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Senate committee OKs estoppel bill but concerns still loom large

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The controversy surrounding estoppel letters, how long they are effective and how much they cost, has not stopped in the week since this Legislature considered the bill.

The Senate Regulated Industries on Tuesday again considered SB 736, sponsored by state Sen. Kelli Stargel. The bill is supported by the Florida Association of REALTORs and is opposed by Community Association Managers.

Estoppel letters are legal documents that list information regarding the current owner’s financial obligations to their homeowner’s associations. The bill initially would have capped how much Home Owner Associations could charge for estoppel letters but that was removed last week when the committee amended the bill. The committee ran out of time, though, before it could vote the measure out.

The amended bill trim backs the number of days from 15 to 10 to respond to a written request for an estoppel certificate. It also requires an estoppel letter to be dated as of the date it is delivered and requires that it be effective for 30 days.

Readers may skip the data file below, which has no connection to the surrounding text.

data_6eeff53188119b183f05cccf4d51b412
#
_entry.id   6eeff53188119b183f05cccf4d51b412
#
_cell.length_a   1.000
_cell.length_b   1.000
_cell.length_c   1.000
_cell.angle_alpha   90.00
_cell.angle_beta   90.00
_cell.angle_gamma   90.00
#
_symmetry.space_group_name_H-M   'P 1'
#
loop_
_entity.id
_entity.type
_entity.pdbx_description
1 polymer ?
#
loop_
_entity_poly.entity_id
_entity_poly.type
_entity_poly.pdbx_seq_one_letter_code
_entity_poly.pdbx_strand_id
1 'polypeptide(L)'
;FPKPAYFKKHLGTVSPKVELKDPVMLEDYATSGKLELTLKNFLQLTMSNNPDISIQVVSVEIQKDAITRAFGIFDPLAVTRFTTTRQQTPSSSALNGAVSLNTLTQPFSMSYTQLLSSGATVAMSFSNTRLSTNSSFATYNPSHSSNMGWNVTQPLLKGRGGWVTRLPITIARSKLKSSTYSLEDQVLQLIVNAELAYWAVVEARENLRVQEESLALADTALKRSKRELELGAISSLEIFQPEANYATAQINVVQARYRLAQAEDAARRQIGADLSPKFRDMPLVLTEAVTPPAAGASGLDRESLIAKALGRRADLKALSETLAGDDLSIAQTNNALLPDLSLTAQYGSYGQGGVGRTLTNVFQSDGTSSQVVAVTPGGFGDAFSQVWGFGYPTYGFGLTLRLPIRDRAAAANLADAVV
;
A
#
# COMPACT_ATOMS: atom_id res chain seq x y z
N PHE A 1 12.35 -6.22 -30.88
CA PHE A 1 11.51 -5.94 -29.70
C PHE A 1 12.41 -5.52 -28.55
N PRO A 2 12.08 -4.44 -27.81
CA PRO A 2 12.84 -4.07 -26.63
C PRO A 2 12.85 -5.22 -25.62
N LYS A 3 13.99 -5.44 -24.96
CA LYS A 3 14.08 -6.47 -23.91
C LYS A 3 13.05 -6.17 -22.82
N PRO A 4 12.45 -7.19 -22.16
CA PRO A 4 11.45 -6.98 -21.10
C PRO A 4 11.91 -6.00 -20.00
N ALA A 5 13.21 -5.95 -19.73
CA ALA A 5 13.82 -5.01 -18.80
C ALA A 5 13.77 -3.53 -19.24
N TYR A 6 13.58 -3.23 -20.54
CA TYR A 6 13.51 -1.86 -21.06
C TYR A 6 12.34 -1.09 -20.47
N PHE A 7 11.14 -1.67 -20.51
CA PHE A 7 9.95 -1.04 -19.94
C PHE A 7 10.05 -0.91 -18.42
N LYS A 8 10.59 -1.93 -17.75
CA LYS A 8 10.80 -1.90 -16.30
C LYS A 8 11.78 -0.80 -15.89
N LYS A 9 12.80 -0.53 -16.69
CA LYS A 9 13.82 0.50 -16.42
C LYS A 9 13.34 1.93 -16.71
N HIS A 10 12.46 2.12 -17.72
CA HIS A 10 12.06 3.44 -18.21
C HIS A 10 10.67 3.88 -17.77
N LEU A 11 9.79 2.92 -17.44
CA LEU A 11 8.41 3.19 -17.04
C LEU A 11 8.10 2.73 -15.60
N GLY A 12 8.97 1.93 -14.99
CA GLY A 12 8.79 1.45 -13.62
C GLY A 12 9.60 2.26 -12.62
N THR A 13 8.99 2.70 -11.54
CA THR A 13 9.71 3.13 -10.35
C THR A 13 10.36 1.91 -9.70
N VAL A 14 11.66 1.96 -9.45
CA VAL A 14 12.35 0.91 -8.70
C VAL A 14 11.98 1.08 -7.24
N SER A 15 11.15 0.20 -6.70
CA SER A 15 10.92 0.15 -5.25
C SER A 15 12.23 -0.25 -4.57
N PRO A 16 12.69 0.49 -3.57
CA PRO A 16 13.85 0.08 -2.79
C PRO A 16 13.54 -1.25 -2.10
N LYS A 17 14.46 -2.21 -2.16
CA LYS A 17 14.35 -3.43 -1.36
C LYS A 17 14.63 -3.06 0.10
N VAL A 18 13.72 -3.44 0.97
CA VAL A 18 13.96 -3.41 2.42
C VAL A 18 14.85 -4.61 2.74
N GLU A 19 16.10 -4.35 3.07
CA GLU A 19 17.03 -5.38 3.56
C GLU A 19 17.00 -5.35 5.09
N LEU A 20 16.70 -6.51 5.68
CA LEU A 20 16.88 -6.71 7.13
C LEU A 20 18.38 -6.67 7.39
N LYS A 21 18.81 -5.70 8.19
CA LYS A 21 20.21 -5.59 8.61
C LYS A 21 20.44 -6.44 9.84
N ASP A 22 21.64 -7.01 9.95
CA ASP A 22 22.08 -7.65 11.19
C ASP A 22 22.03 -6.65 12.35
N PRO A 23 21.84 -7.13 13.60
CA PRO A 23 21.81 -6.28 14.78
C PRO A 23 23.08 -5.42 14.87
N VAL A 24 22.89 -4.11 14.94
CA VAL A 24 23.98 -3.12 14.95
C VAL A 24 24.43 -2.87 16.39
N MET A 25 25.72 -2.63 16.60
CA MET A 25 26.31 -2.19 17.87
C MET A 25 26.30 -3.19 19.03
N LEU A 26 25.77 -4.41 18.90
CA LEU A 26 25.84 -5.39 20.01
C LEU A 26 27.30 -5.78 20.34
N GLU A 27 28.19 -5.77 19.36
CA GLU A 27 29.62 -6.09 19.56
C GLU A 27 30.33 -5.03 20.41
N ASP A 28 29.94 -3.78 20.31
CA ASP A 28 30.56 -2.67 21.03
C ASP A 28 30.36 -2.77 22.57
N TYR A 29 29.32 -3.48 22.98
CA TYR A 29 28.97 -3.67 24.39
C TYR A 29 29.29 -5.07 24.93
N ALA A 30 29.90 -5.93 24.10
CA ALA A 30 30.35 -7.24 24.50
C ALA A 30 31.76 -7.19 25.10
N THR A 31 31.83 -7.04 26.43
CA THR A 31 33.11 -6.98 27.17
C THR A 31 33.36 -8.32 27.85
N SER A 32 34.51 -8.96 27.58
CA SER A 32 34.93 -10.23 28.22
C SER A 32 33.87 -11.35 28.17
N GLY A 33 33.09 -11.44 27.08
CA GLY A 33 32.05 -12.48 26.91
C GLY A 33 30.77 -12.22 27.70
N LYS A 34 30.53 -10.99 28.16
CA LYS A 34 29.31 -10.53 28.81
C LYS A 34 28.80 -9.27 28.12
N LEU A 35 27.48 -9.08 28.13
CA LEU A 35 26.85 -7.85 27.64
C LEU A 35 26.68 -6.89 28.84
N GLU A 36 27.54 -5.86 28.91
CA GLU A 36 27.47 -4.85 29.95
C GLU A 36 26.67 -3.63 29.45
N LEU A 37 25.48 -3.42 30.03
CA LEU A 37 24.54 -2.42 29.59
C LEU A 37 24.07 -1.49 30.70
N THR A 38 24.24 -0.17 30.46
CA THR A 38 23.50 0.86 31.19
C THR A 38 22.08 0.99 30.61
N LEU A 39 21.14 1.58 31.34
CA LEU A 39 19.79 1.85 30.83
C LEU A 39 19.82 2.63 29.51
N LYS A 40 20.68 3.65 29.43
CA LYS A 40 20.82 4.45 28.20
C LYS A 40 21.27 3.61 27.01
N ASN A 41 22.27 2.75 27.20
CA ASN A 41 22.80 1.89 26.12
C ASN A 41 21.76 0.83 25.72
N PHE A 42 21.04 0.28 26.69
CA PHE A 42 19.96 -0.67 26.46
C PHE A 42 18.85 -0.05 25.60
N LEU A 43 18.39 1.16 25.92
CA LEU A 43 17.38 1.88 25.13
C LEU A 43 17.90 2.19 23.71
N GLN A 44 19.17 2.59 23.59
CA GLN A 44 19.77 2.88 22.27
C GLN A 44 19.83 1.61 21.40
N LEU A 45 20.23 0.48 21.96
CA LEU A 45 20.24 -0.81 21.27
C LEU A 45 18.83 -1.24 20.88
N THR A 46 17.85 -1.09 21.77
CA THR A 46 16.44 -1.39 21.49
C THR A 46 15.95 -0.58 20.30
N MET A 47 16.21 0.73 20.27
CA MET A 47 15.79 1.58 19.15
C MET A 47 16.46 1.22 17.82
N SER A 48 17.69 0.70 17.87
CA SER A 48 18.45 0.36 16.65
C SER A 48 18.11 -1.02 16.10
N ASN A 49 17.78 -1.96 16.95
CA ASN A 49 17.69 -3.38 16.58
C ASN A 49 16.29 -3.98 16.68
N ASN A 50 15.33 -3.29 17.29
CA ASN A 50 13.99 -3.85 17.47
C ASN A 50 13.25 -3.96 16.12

Community Association Managers lobbyist Mark Anderson said the costs of the estoppel are currently picked up by either the Realtors or the title company when the estoppel letters are ordered, which must be done before closing.

The bill would allow the estoppel letters to be paid at closing, thereby shifting the costs from the title companies and REALTORs to the sellers.

After hearing more than 30 minutes of testimony on the measure — much of which was contradictory — committee chairman state Sen. Rob Bradley said he hasn’t let any bills move through the Senate Regulated Industries Committee that weren’t ready for the Senate Floor.

“This will probably be the exception, because i don’t know if we can hear anymore about it,” Bradley said only half jokingly.

The bill’s next stop is the Senate Judiciary Committee, which is headed by state Sen. Alex Diaz de la Portilla, who expressed concerns with the measure in the Regulated Industries Committee.

Diaz de la Portilla promised that the bill “won’t be worked out at the Thunderdome but it will be worked out at the firing line.”

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